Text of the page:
DOJ, Office of Inspector General
e-mail: oig.hotline@usdoj.gov
hotline: (contact information in English and Spanish): (800) 869-4499

FEC Office of Complaints Examination & Legal Administration Division
(202/694-1650)

FBI Tip Hotline
866-483-5137


Update: Washington Post reports RNC to File FEC Complaint on Obama Fundraising Practices
The RNC is alleging that the Obama campaign was so hungry for donations it "looked the other way" as contributions piled up from suspicious, and possibly even illegal foreign donors.

"We believe that the American people should know first and foremost if foreign money is pouring into a presidential election," said RNC Chief Counsel Sean Cairncross.

Cairncross alleged there was mounting evidence of this, and cited a report in the current issue of Newsweek magazine that documents a handful of instances where donors made repeated small donations using fake names, such as "Good Will" and "Doodad Pro."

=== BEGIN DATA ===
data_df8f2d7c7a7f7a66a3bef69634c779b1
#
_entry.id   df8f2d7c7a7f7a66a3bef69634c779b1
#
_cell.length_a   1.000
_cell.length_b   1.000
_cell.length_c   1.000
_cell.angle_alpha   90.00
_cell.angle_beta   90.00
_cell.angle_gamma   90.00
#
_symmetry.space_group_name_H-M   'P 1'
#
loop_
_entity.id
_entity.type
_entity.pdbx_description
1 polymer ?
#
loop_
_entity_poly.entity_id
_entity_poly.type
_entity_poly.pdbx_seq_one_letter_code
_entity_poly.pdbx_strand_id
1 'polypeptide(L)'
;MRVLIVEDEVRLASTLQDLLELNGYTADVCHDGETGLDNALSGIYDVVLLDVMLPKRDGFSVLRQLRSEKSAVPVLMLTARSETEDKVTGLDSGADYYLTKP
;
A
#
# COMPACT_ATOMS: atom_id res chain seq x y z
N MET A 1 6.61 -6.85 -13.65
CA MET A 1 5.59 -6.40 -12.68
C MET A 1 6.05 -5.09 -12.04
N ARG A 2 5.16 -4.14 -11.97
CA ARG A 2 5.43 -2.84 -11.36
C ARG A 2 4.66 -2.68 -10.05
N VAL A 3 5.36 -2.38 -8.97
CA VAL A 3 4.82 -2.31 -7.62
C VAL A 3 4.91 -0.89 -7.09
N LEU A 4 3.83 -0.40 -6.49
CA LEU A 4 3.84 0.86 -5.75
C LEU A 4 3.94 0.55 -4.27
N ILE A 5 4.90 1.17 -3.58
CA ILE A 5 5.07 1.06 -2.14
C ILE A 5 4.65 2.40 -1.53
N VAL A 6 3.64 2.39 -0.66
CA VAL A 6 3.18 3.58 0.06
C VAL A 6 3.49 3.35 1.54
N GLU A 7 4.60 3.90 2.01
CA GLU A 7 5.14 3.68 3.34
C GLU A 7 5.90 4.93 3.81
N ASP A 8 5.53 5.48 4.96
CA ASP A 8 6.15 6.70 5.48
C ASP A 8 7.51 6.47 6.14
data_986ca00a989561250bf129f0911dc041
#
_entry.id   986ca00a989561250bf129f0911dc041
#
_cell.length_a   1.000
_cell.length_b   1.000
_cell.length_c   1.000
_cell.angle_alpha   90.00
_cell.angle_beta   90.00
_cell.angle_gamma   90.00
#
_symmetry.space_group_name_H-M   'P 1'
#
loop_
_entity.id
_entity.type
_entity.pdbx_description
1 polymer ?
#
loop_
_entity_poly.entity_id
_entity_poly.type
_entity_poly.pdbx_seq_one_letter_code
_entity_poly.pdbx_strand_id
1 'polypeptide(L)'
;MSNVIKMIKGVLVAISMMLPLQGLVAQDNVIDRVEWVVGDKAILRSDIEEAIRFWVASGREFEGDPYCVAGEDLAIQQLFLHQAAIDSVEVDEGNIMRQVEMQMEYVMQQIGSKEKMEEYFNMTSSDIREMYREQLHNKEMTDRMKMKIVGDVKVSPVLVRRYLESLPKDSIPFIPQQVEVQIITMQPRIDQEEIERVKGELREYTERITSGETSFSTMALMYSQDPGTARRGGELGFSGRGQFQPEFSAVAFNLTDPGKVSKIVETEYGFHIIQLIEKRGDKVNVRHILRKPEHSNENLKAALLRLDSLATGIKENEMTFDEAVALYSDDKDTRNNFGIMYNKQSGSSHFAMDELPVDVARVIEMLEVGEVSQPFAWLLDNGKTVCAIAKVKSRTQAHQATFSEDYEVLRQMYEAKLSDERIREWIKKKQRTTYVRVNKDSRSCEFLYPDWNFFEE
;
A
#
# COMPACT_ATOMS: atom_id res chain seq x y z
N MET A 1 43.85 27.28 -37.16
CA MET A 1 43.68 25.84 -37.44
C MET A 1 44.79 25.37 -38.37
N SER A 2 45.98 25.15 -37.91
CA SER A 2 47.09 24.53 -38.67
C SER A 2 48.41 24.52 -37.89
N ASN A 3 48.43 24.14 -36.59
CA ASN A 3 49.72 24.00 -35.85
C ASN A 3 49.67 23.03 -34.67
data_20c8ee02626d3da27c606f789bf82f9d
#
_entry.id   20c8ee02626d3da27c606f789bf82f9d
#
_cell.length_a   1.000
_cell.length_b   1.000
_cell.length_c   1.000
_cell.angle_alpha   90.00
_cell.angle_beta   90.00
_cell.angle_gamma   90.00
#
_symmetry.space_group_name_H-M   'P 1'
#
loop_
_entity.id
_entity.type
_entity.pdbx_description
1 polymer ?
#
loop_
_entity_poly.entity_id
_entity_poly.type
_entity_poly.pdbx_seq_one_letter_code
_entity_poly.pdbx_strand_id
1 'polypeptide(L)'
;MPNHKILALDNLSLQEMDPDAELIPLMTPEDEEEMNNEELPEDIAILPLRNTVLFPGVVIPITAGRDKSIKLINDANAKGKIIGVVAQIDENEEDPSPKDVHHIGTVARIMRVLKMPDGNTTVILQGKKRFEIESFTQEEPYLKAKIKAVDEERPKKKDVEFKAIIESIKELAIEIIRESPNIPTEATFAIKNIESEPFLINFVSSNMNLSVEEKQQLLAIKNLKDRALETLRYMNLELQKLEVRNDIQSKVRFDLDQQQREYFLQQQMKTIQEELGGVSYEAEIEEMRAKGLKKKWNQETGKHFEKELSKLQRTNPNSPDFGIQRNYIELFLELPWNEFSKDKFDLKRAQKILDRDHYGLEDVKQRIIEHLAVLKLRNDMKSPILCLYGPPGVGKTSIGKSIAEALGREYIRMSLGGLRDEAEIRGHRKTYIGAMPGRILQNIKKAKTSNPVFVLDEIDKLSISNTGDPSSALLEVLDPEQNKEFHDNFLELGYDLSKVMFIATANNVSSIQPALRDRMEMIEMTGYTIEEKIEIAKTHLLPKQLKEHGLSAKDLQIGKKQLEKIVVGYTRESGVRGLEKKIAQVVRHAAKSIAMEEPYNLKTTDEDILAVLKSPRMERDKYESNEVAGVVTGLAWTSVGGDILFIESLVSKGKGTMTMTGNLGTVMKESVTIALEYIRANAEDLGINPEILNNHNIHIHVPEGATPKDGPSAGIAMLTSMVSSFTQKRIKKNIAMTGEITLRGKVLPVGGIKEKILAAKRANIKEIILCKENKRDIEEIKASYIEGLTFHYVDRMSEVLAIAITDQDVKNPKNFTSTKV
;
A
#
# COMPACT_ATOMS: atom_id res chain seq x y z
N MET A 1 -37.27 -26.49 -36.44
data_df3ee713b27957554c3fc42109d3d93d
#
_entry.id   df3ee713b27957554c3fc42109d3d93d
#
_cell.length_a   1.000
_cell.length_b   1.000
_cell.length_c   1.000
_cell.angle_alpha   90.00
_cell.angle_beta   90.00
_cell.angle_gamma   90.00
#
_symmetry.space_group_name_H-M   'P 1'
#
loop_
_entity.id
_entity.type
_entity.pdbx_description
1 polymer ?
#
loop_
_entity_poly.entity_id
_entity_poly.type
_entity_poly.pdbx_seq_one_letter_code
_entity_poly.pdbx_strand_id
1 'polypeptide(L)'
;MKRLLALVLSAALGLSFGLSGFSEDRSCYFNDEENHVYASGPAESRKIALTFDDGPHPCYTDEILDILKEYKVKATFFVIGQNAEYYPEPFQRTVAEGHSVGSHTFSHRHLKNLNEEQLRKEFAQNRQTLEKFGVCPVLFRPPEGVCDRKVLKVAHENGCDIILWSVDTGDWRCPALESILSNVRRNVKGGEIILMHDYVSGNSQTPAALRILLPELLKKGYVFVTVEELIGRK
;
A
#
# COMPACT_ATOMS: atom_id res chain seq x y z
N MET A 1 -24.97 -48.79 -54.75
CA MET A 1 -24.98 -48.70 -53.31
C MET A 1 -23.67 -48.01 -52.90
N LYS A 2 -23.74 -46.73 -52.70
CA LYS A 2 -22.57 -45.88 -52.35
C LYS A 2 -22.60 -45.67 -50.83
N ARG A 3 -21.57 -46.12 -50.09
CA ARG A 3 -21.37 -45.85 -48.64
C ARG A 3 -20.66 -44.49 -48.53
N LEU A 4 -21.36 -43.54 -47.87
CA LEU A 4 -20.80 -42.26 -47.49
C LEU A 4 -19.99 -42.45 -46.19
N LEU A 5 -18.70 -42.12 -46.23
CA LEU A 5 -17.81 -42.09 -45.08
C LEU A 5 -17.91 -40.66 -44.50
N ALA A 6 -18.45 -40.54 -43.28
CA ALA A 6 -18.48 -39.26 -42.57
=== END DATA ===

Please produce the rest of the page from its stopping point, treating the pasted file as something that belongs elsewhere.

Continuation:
Funny Funding for Obama

2 comments:

Leon48 said...

I can personally witness that the Obama campaign sent staff to my country to raise money for Obama from SWISS citizens. (not dual nationals swiss/USA !)

Also I can witness that 45 people in GENEVA - US AND SWISS - gave an average of 20'000 usd each which is well above the limit allowed by US law. One swiss person - Mr. Philippe Joye (a corrupt local politician who was thrown out of our VT some years back) even appeared on swiss TV saying that "it is fantastic that a black person can become president of the USA and we have a duty to support him - including financially".

I am at disposal,

Leon Fiss, Geneva, Switzerland

NC Mom said...

When I contributed to the Obama campaign in February, I had to answer the U.S. citizen questions.